Giants

Giants

This is a short week for most workers in the United States, but for the two sides trying to get baseball back on the field, these could be their longest days of the year. 

Major League Baseball and the Players Association are trying to come to an agreement on a deal that could put players back on the field in July, but Tuesday's developments weren't positive. According to multiple reports, the proposal that MLB made Tuesday included a significant cut for the highest-paid players. The two sides already had agreed to a deal that prorates salaries, although MLB maintains that the financial situation has changed since it has become clear fans won't be allowed into games, significantly limiting revenue. 

The proposal was met with immediate backlash, with just about every national reporter tweeting that the union was disappointed and discouraged. It's easy to see why. Such a deal would have a huge impact on some of the game's biggest stars, including members of the Giants organization. 

Having missed out on Bryce Harper, the Giants don't have anyone in those highest price ranges. But they do have six players on contracts that were supposed to pay them at least $10 million this year -- including Buster Posey and Johnny Cueto above $20 million -- and 14 who would have made more than $1 million.

Most of their veterans would be taking a big cut. Jeff Samardzija, for instance, was supposed to make just under $20 million in the final year of his five-year contract. Per that proposal, he would instead play this season for just about $5 million. Cueto, who signed a few days after Samardzija, was due $21 million this year; the proposal cuts that to a little more than $5 million.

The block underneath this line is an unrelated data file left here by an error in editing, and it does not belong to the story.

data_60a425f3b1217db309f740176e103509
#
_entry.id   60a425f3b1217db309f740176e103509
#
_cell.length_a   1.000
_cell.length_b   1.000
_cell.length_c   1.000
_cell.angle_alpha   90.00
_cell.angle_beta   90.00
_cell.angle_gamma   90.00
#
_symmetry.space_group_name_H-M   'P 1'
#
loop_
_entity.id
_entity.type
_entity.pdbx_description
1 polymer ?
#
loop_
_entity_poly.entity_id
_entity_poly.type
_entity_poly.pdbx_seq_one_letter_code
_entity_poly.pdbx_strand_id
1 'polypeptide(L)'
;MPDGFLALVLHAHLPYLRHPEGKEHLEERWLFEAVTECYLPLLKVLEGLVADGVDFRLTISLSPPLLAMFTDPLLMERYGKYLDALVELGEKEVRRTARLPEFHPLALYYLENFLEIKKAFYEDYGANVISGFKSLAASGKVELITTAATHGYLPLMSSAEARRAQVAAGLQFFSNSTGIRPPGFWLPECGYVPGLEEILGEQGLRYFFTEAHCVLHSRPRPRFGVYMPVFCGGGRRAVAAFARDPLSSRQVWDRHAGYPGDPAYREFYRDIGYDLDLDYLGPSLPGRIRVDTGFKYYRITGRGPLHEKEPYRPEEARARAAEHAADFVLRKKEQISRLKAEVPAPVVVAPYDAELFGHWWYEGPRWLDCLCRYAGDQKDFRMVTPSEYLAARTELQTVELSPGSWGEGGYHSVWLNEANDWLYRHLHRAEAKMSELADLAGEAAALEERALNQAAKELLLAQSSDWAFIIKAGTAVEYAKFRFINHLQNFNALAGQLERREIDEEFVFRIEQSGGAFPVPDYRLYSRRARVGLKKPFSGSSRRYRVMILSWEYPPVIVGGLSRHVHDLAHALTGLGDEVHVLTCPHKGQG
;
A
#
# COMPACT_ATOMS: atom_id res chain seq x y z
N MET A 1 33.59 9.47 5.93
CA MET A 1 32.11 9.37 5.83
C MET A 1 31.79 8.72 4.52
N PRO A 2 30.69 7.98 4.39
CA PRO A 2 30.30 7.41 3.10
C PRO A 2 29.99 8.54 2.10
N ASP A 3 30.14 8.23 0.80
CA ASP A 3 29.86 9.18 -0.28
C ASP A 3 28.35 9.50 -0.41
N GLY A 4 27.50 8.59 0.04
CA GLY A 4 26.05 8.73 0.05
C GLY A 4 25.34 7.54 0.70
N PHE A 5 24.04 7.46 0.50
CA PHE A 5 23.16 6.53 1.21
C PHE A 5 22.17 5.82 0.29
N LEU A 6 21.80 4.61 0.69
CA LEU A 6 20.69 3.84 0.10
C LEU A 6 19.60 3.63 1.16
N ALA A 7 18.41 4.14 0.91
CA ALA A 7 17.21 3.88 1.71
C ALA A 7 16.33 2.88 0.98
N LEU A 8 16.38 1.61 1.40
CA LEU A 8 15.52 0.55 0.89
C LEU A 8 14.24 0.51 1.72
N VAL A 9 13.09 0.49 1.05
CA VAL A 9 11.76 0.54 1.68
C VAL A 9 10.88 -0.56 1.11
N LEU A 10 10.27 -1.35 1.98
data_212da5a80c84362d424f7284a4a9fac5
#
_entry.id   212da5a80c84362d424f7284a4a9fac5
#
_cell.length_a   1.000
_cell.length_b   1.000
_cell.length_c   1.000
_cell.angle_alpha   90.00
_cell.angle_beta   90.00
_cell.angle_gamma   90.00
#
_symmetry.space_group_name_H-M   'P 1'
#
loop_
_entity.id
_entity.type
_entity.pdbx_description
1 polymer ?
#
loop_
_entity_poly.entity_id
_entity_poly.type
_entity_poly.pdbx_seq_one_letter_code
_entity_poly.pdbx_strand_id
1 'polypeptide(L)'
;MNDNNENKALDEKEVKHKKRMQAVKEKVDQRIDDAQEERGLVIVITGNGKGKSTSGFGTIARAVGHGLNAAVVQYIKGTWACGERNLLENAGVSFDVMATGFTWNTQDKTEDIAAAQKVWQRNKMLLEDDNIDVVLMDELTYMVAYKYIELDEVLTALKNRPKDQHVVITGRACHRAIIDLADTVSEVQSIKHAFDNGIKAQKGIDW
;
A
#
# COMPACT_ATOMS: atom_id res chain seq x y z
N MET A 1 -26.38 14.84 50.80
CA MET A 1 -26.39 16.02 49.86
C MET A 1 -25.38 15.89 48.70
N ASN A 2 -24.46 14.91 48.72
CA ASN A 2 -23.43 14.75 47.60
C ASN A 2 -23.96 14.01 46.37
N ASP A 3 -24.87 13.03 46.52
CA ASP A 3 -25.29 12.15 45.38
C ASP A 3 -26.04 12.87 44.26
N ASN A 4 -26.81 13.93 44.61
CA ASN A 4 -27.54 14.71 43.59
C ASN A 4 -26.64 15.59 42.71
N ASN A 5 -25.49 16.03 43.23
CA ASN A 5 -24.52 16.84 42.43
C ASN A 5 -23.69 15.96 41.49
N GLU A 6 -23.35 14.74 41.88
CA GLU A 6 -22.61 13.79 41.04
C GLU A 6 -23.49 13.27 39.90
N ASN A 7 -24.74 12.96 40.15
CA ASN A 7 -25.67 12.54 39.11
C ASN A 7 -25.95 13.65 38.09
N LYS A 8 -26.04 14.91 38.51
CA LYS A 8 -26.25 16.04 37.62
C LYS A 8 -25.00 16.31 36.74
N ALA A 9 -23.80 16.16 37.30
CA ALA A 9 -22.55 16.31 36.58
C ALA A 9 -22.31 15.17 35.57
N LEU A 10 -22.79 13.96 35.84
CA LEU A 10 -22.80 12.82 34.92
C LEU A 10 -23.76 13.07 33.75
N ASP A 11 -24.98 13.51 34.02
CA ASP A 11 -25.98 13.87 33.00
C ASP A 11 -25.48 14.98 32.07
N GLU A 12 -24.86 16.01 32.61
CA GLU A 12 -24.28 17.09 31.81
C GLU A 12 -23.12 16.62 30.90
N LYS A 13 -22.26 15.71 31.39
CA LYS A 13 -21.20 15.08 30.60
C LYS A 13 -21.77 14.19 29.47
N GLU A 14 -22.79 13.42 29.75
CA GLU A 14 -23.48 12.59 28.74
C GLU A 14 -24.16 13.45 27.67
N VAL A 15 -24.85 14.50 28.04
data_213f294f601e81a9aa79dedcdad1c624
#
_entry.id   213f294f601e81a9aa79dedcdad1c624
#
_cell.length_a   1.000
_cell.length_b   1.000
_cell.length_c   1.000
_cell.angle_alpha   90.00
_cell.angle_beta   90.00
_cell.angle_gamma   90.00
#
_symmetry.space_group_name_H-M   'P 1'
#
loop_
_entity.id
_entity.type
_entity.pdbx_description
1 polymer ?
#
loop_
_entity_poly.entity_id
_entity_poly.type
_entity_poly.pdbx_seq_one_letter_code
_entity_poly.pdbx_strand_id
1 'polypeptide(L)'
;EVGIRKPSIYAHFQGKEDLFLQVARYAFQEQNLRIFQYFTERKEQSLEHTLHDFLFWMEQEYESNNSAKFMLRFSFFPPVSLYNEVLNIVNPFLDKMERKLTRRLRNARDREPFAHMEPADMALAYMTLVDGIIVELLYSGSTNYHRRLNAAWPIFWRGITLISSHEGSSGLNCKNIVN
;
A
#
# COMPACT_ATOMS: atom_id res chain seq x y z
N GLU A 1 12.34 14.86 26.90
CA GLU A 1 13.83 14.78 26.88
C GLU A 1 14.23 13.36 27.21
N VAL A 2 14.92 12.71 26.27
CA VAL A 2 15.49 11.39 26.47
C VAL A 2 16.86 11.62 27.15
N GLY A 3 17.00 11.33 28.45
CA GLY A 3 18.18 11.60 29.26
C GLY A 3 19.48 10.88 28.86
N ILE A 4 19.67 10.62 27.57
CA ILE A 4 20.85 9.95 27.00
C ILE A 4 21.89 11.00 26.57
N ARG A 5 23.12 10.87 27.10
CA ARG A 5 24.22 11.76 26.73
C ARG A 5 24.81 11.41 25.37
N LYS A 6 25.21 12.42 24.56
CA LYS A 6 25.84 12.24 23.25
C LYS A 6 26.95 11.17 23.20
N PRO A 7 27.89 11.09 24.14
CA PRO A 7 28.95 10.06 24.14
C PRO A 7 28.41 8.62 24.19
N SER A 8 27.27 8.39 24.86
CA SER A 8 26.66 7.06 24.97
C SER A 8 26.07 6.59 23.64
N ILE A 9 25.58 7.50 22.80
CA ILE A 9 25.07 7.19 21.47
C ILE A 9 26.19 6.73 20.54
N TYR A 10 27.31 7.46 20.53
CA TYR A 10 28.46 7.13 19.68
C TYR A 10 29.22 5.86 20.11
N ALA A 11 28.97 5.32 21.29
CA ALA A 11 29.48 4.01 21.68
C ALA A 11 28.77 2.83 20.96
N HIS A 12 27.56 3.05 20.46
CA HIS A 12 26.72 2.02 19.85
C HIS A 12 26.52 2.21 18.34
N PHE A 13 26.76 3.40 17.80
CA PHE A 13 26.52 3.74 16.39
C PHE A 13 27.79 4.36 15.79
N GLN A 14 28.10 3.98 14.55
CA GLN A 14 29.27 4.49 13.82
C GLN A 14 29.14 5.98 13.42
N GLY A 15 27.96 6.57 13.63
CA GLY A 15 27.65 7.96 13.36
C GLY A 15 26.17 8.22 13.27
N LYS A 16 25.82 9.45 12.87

MLB's proposal would benefit players making closer to the minimum of $563,500, just about making them whole on a prorated basis, and it does a sneaky job of potentially pitting different factions of the union against one another. But for a team like the Giants, just about everyone would be harshly impacted. There are players like Mike Yastrzemski, Mauricio Dubon and Logan Webb still breaking in, but the majority of the set roster has already gotten into arbitration years or signed lucrative free agent contracts. 

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What's the next step? Well, it doesn't sound like MLB is ready to back down at all:

Everyone knew this would be a nasty negotiation, and Tuesday's developments provided a reminder of just how much ground there still is to cover before players can start booking those flights to Spring Training 2.0. 

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